Helping Grandparents Help their Families . . .
As a grandparent, you want the best for your grandchildren. If your children are unable to raise your grandchildren, what are your grandparents’ rights when it comes to adoption? Today in Texas, there are over a half-million grandparents raising their grandchildren. Most grandparents do not think twice about stepping in when the need arises on a temporary basis. If the temporary need becomes a permanent need, what then?
When grandparents choose to make the situation permanent through adoption, the process is very similar to any other adoption but with a very significant emotional component. Like any adoption, the birth parents’ parental rights are terminated. Unless your child and the other parent are willing to voluntarily terminate their rights, this can involve unpleasant litigation between you and your child.
There are at least 20 separate grounds for involuntary termination of the parent-child relationship. For grandparents to succeed in an involuntary termination of a parent’s rights, they must successfully prove, by clear and convincing evidence that such grounds exist. The very nature of this type of lawsuit is damaging to the grandparents’ relationship with their child. Because of this, we advise careful deliberation before embarking on this path.
Helping Grandparents Help Their Families: The Bob Leonard Law Group, PLLC successfully achieves grandparents’ adoptions as a part of our adoption practice. We applaud grandparents who want to take on this very rewarding – but demanding – challenge.
Grandparents’ Rights in Custody and Visitation
Grandparents’ Rights with respect to custody and visitation are complicated issues. You have raised your children to be responsible adults, but along the way, circumstances dictate that you might be a better choice to raise your grandchild and it might be in the grandchild’s best interest for you to step into the parenting role. What are your grandparents’ rights under Texas law? Since 2000, grandparents’ rights are significantly fewer than before.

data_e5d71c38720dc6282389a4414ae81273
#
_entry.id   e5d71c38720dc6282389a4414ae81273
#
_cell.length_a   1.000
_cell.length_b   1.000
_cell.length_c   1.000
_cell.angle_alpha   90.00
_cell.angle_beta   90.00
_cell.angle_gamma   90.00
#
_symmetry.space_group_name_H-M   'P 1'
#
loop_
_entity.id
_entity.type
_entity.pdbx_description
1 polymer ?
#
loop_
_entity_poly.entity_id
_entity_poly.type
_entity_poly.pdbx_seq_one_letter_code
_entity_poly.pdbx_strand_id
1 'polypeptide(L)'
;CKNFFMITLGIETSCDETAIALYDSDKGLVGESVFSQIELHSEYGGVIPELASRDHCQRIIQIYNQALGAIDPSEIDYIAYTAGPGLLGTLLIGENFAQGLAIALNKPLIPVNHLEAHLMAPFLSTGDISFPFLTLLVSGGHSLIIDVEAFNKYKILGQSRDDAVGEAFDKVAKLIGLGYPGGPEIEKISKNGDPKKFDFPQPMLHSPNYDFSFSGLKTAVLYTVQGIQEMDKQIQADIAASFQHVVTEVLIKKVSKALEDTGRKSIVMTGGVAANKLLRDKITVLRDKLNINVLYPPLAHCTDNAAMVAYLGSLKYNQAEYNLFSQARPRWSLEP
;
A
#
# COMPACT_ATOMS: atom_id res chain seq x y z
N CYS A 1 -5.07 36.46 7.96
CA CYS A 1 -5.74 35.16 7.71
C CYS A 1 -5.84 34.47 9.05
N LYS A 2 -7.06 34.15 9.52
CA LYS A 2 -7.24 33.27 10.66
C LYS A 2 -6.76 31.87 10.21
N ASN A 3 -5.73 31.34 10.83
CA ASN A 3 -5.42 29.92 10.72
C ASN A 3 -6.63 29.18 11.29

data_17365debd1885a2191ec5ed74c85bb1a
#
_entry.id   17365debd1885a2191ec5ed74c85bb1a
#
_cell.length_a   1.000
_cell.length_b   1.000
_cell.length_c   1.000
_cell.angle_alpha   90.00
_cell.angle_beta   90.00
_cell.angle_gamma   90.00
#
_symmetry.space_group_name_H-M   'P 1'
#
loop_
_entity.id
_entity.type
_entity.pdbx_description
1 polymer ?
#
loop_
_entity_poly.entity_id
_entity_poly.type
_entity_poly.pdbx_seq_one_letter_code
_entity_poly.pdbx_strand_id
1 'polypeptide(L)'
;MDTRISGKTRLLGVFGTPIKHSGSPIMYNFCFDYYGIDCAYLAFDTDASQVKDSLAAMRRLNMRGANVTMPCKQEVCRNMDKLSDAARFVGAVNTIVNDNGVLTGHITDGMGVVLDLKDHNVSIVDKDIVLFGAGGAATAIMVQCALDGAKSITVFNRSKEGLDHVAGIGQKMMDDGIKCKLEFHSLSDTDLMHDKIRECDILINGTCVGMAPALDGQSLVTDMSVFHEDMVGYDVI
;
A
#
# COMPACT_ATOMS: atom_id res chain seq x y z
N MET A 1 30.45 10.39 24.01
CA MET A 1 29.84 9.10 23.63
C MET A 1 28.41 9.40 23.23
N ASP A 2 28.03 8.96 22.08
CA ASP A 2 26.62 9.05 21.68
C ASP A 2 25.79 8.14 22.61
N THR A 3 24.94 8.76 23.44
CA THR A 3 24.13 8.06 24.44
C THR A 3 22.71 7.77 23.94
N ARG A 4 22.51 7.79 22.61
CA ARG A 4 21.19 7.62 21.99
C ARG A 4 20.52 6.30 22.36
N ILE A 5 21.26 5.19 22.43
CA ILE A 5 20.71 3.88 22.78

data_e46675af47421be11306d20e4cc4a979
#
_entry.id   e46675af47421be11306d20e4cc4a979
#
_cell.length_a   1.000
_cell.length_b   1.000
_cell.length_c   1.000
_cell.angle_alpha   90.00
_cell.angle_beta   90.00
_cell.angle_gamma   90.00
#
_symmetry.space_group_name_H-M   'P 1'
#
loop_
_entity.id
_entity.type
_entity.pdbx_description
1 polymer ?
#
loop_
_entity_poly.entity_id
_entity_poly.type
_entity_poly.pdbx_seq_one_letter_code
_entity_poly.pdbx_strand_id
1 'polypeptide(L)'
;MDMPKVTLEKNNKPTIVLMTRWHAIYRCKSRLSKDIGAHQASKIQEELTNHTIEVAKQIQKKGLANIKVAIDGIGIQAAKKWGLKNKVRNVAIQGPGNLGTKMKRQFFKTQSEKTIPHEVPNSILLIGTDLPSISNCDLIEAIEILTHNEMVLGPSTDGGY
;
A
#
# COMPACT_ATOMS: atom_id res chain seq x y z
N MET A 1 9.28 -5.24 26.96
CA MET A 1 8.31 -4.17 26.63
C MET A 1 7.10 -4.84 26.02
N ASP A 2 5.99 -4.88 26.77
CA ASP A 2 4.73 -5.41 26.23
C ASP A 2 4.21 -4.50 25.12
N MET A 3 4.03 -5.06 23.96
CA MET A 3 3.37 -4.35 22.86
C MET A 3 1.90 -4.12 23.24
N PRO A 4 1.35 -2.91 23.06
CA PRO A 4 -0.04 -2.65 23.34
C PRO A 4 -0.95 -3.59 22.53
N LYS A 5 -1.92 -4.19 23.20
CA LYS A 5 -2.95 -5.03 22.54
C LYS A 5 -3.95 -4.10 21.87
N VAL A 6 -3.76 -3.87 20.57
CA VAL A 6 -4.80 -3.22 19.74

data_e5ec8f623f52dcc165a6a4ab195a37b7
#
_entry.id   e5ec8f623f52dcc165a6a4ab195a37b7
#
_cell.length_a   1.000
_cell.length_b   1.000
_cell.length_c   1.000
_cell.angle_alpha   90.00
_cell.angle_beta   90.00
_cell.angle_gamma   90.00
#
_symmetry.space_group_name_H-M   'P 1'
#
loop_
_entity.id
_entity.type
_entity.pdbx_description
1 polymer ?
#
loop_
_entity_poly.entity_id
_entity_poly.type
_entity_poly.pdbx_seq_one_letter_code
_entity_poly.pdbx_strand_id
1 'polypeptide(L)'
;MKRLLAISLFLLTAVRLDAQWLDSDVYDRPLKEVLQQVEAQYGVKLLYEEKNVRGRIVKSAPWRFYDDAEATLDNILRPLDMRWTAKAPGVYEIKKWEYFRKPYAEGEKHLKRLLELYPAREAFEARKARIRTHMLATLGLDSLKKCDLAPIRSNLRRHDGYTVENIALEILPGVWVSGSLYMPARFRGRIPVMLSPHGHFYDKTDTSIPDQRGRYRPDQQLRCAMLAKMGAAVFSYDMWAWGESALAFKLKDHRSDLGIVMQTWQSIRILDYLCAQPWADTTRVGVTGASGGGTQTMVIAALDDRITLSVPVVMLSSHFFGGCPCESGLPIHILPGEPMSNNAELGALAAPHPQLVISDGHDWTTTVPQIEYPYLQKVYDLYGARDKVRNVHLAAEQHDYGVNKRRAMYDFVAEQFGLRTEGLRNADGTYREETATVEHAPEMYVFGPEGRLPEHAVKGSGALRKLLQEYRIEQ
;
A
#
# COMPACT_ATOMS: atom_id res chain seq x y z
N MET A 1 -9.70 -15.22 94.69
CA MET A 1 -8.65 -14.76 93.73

In 2000, in Troxel v. Granville, the United States Supreme Court turned the previous acceptance of Grandparents’ Rights upside down. The ruling effectively says that parents’ rights not only supersede the best interests of the child, but also take priority over the grandparents’ rights to visitation and custody. The rules changed dramatically with Troxel.
Today, grandparents can ask the court to allow them custody or possession of the children only in certain circumstances. A grandparent (or certain other people) may ask a court to appoint them conservator of a child where the present circumstances would significantly impair the child’s physical health or emotional development. The court cannot allow a grandparent to file an original suit asking for possession of the child, but the court can allow a grandparent to intervene in a pending suit if there is satisfactory proof to the court that the appointment of a parent or both parents managing conservators would significantly impair the child’s physical health or emotional development.
Of course, there are always variations on these scenarios, but grandparents’ rights are largely determined by their children.
Helping Grandparents Help Their Families: The Bob Leonard Law group works alongside grandparents every day to help them help their families. We are honored to work with these dedicated folks.
Speak to an adoption expert! Call Bob Leonard Law Group, PLLC 817-336-8500 or Contact Us online!